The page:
Kent’s cosiest pubs with gorgeous log fires that will shield you from the cold.

These stunning pubs come with crackling fires, beautiful interiors and tasty food.

Is there anything better than curling up next a toasty log fire, pint in hand?

With the winter months drawing in and November predicted to be one of the coldest ever, knowing your local cosy pub with a gorgeous log fire is more important than ever.

Whether you're looking for a tipple after a brisk walk or just after a warm afternoon out, there's plenty of choice.

These stunning pubs come with crackling fires, beautiful interiors and tasty food.

Some of them even have more than one wood burner, so you won't be fighting for the coveted space in front of the flickering flames.

If you're looking for some inspiration, check out our list below.

The Compasses.

Compasses 2019

The Compasses (Image: N Chadwick).

Where : 45 Little Mount Sion, Tunbridge Wells, TN1 1YP.

What : The Compasses is a traditional pub with an abundance of original charm.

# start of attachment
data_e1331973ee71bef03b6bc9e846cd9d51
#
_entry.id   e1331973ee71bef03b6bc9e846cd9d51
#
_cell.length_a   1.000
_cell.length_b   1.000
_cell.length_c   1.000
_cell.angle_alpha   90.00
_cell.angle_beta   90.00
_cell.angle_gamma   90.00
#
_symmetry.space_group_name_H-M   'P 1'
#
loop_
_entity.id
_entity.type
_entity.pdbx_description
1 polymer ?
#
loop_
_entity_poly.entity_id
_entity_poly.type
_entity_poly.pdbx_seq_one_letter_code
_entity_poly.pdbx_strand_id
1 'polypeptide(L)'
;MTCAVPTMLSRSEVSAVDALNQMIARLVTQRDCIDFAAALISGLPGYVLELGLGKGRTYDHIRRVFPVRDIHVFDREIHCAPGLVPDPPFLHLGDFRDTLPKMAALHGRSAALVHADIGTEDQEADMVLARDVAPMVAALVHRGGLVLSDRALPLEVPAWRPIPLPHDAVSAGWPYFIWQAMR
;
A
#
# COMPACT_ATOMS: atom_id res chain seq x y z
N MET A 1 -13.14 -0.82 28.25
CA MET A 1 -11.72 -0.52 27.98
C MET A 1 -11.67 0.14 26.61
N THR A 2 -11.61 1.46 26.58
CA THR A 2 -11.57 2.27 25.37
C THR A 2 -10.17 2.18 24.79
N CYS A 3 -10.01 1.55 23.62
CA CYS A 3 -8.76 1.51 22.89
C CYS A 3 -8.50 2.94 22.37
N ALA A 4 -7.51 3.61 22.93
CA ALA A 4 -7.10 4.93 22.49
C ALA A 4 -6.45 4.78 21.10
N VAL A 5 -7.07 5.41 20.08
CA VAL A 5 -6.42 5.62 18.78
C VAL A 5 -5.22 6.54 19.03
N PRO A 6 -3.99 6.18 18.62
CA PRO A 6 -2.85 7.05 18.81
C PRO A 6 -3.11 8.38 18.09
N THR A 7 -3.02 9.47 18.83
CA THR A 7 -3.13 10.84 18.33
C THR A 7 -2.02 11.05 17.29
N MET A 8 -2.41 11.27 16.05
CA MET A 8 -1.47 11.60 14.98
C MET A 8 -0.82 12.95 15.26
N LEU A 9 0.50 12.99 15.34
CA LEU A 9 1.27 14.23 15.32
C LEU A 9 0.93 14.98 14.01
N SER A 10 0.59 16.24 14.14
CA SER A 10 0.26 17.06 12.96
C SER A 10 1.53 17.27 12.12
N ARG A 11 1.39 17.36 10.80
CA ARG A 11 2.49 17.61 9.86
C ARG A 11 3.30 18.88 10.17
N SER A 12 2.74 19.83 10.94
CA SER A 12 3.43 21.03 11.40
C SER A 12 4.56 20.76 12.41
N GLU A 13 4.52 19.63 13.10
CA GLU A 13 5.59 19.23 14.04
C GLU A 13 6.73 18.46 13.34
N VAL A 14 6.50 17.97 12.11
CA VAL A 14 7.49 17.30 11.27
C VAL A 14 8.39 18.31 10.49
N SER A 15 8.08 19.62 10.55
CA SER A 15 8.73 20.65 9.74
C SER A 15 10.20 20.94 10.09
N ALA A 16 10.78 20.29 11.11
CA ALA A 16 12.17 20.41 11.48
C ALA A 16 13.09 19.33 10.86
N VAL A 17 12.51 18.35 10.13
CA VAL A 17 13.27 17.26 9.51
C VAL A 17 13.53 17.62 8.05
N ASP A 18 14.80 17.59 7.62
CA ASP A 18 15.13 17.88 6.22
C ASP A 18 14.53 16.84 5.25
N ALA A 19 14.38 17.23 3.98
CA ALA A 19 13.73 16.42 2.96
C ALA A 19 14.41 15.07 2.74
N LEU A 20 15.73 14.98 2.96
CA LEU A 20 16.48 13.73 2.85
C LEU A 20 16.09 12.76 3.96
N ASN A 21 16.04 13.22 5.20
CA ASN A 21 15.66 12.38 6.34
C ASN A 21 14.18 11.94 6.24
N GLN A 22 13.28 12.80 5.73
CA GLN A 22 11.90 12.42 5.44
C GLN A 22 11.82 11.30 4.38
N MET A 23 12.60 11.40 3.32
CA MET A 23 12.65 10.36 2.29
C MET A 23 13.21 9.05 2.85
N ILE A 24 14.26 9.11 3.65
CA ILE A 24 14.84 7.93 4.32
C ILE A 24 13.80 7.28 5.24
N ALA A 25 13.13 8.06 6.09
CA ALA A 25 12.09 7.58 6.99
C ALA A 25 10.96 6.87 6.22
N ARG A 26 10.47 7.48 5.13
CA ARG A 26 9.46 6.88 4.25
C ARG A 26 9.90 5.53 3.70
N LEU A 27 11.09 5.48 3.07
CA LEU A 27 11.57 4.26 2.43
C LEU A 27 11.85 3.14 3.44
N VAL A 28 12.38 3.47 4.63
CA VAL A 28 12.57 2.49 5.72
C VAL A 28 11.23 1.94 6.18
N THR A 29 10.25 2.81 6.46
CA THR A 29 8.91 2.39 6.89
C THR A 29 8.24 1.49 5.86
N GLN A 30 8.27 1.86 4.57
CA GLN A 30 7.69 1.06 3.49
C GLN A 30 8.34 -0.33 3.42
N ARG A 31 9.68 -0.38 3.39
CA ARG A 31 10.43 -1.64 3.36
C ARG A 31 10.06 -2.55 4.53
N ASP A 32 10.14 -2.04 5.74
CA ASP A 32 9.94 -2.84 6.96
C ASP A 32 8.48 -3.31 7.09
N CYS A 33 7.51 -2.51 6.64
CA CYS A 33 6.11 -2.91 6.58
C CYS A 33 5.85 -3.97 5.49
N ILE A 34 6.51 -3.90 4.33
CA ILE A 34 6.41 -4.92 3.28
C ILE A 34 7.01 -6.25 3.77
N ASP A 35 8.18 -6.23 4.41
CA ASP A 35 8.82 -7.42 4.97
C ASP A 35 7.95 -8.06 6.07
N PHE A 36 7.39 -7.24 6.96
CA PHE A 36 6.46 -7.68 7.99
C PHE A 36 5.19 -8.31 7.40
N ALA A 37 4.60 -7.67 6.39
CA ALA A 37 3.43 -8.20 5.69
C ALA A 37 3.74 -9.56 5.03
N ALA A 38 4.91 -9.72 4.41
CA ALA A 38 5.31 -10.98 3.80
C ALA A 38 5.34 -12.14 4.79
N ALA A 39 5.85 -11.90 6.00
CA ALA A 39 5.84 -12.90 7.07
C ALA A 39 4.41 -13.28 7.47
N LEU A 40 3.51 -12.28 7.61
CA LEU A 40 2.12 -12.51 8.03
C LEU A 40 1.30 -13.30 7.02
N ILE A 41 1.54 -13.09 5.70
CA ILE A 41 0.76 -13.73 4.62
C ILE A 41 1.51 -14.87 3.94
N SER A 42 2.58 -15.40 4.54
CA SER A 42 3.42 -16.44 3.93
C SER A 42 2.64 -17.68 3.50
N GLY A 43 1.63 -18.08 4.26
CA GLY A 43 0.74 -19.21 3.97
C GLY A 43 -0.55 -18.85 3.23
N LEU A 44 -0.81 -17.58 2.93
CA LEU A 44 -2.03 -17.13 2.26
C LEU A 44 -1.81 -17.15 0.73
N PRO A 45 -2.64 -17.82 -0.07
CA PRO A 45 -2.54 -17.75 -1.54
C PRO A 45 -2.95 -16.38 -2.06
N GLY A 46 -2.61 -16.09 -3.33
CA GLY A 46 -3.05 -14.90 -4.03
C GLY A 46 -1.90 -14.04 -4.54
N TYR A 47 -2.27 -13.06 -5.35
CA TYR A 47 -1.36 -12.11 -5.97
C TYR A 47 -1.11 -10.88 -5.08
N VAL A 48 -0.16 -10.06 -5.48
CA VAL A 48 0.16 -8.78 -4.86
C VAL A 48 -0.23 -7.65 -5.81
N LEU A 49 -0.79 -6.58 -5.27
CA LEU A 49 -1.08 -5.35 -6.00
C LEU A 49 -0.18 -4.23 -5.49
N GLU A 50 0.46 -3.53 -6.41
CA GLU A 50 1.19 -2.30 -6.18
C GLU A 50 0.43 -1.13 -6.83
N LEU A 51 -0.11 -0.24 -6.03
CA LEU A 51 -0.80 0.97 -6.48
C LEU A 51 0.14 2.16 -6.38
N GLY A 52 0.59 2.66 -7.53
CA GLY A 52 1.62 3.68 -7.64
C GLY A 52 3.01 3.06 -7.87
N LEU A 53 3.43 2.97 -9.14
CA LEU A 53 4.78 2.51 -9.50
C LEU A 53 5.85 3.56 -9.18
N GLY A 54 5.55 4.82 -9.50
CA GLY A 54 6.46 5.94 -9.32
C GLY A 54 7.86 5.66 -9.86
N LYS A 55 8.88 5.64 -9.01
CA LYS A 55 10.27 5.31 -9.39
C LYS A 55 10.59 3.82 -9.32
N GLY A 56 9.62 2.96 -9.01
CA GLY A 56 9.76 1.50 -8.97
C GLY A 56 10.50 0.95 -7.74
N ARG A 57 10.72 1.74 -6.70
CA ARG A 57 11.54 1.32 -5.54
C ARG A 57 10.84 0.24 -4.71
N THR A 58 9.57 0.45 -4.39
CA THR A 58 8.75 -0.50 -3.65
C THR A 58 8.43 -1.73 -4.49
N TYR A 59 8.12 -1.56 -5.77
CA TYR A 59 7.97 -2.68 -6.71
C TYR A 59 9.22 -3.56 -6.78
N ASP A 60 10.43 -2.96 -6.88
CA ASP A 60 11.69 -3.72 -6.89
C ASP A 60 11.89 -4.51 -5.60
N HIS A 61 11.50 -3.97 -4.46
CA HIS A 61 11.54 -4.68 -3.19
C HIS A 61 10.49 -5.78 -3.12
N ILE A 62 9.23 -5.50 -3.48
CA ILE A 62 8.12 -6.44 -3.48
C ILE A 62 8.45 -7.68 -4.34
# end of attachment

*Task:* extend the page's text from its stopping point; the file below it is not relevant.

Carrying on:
The log fire is in a huge fireplace by the bar and really sets the scene.

It's the perfect place to relax with friends and family with a warm and friendly atmosphere, great food and outstanding service.



MATTHEWS Thomas 1718+

MERCER Edward 1719-38+

PEEK Mrs to Nov/1789

MATTHEWS John 1818+

HODGES William 1824+

BAKER Thomas 1837-40+

JARVIS John 1851+ (age 24 in 1851Census)

PANTRY Charles 1855+

COOPER Benjamin 1858-62+ (age 37 in 1861Census)

CLIFFORD Henry 1873-74+ Kent and Sussex Courier

HOBBS William George 1881-82+ (age 41 in 1881Census)

HOBBS William Gatling 1891+

FRENCH Charles Henry 1913+

HARDING Joseph James 1918-30+

LAWRENCE Frederick John 1938+


Kent and Sussex CourierKent and Sussex Courier



If anyone should have any further information, or indeed any pictures or photographs of the above licensed premises, please email:-